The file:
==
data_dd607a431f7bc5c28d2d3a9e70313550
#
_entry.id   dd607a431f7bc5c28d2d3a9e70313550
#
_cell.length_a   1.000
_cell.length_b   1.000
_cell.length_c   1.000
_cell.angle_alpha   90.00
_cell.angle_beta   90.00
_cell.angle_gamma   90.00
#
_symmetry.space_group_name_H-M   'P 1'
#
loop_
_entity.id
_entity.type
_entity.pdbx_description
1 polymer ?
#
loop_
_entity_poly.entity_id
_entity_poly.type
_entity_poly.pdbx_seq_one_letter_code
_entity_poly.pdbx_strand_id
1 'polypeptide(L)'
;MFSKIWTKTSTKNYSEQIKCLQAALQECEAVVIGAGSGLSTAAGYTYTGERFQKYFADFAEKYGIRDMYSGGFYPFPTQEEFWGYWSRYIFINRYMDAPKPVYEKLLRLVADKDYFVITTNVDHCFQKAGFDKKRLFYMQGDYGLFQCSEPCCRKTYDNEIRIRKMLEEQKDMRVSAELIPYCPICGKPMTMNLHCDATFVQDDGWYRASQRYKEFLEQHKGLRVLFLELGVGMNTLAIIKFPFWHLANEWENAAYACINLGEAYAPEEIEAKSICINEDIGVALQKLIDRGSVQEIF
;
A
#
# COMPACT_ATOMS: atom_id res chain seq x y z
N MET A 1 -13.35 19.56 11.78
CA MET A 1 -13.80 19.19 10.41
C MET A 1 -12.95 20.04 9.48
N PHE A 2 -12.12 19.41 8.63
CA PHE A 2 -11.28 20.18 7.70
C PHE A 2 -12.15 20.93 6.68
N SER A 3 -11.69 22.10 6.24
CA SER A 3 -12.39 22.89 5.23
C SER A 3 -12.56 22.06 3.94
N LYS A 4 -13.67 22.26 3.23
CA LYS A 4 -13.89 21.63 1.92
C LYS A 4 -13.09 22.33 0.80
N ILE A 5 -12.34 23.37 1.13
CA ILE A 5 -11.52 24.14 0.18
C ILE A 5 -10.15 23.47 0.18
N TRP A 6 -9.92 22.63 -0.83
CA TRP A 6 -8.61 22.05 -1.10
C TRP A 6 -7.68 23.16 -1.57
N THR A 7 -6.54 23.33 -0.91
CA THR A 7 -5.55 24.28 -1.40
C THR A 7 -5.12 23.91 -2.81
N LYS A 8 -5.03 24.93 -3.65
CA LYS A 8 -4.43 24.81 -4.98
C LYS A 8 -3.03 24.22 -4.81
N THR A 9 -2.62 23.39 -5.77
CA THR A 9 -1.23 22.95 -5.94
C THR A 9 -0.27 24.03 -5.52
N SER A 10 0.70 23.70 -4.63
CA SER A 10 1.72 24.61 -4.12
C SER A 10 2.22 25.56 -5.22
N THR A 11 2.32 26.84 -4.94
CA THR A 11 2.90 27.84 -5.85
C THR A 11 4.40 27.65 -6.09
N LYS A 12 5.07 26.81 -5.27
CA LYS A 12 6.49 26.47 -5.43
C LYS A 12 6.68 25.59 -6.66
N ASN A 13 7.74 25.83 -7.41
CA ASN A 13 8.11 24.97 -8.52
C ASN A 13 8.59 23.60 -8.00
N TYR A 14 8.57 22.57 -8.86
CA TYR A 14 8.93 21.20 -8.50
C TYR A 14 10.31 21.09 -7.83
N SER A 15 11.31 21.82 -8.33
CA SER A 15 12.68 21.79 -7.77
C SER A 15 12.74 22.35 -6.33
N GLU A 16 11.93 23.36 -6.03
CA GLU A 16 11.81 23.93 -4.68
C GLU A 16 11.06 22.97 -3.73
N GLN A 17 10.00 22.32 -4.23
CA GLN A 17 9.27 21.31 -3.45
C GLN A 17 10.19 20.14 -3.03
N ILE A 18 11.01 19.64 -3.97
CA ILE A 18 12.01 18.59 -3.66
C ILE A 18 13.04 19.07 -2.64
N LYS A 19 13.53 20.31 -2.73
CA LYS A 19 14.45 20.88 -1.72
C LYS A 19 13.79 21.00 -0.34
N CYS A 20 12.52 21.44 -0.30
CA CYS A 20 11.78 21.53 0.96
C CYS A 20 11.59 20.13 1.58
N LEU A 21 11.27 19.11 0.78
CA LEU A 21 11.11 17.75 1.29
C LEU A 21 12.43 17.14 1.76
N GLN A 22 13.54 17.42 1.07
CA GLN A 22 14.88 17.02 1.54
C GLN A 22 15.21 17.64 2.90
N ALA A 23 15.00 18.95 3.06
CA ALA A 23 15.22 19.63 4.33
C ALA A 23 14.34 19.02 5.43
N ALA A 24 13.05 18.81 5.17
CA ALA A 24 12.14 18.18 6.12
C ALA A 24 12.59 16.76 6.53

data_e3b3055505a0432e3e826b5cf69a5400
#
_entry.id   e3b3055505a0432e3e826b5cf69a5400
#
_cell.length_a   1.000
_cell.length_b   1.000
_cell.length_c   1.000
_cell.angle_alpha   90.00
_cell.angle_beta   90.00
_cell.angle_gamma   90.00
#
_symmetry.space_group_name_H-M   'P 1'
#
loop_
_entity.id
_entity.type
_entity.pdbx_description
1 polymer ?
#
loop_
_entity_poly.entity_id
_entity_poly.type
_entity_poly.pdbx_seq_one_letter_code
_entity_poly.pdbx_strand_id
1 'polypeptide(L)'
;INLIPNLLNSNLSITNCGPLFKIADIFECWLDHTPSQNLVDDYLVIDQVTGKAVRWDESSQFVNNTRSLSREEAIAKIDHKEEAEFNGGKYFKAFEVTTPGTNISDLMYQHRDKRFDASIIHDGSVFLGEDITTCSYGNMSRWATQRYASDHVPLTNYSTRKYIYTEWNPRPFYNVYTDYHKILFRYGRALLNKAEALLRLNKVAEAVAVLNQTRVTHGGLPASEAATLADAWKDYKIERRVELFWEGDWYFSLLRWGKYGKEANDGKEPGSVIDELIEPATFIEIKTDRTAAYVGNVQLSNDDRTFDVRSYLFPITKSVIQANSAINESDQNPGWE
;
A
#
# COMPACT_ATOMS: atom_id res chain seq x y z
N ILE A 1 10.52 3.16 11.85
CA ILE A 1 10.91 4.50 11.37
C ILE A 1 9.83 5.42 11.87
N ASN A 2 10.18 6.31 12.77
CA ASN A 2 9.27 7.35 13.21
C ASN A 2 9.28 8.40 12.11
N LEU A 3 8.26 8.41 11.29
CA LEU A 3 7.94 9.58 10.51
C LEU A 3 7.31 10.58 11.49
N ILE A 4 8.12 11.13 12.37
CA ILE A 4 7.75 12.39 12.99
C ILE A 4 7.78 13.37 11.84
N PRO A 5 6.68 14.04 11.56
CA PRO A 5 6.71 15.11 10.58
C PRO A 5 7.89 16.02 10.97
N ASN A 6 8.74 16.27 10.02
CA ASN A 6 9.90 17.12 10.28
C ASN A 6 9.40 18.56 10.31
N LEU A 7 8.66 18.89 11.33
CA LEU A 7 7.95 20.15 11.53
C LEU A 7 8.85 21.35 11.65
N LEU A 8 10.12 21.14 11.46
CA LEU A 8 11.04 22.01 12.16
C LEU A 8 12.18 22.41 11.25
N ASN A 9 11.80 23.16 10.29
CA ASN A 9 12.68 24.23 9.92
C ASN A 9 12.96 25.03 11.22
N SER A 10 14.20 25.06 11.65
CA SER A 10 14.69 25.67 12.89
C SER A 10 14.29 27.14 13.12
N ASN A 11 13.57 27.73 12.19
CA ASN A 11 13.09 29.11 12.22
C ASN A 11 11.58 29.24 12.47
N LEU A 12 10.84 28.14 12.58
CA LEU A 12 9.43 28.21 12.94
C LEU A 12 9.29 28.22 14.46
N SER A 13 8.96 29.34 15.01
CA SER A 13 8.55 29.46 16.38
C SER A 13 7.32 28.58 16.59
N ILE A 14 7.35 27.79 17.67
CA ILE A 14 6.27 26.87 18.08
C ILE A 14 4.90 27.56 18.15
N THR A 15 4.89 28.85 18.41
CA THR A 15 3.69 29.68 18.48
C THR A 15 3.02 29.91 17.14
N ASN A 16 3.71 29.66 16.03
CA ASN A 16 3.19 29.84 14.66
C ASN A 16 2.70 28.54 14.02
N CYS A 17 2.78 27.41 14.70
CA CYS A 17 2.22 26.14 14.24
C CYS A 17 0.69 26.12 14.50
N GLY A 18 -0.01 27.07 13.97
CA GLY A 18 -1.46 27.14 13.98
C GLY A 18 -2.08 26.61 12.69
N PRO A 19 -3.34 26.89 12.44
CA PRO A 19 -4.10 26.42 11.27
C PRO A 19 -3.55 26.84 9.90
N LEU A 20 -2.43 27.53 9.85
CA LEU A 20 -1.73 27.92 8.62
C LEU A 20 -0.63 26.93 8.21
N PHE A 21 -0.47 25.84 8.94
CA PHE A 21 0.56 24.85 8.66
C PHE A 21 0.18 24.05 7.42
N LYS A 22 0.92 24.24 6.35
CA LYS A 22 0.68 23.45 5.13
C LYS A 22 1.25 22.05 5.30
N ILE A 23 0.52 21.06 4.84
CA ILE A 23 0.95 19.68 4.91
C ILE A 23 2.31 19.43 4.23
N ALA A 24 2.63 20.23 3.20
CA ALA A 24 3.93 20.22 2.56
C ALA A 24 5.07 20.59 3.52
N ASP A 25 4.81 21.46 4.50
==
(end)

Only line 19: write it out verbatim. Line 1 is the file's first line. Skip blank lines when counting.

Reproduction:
#